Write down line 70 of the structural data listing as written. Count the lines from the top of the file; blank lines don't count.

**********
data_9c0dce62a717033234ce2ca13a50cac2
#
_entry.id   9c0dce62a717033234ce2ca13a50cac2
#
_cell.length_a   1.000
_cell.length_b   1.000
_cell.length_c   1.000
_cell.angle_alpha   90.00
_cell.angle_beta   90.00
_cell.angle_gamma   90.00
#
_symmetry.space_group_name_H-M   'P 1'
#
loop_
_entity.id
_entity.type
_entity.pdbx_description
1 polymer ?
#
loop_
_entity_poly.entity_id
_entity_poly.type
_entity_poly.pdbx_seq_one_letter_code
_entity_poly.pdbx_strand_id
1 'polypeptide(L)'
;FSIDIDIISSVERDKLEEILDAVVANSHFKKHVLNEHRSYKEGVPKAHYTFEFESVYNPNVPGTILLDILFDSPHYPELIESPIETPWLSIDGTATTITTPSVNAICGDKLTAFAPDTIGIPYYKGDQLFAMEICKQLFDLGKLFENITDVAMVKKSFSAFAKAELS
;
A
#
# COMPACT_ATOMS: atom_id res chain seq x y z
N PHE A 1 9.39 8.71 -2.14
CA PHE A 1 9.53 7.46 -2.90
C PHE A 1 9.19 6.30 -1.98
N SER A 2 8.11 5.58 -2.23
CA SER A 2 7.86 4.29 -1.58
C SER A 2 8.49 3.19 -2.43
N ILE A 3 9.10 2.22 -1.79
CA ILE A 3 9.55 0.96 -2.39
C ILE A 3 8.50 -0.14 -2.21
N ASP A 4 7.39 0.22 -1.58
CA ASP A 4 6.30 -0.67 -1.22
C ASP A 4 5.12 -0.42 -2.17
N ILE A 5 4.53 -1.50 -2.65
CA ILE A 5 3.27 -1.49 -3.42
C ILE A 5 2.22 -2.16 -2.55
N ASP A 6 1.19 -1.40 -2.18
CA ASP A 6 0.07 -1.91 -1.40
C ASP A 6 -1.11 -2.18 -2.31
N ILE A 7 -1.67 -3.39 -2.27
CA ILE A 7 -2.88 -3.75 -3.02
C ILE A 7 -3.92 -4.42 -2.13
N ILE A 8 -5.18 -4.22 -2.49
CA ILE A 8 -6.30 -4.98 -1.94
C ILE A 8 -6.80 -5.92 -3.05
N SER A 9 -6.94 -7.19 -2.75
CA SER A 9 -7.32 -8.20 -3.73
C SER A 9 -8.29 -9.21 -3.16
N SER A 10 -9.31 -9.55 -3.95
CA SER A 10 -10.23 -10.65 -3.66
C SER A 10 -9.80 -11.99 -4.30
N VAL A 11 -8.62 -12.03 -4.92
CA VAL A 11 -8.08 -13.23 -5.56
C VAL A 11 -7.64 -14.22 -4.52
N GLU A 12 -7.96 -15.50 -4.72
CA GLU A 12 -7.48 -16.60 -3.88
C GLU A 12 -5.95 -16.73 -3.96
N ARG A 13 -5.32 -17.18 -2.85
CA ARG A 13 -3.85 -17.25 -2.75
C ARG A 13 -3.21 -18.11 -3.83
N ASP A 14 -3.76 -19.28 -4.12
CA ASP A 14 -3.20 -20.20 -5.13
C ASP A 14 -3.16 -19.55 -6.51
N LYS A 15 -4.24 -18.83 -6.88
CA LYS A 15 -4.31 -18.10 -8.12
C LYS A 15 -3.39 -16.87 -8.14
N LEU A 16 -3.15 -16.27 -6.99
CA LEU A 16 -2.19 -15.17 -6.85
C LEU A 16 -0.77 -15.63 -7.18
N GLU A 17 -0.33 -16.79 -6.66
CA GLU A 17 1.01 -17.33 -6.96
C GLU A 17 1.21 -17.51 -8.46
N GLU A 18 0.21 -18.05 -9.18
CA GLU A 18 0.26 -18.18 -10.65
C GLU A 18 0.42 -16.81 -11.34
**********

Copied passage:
N ASP A 14 -3.76 -19.28 -4.12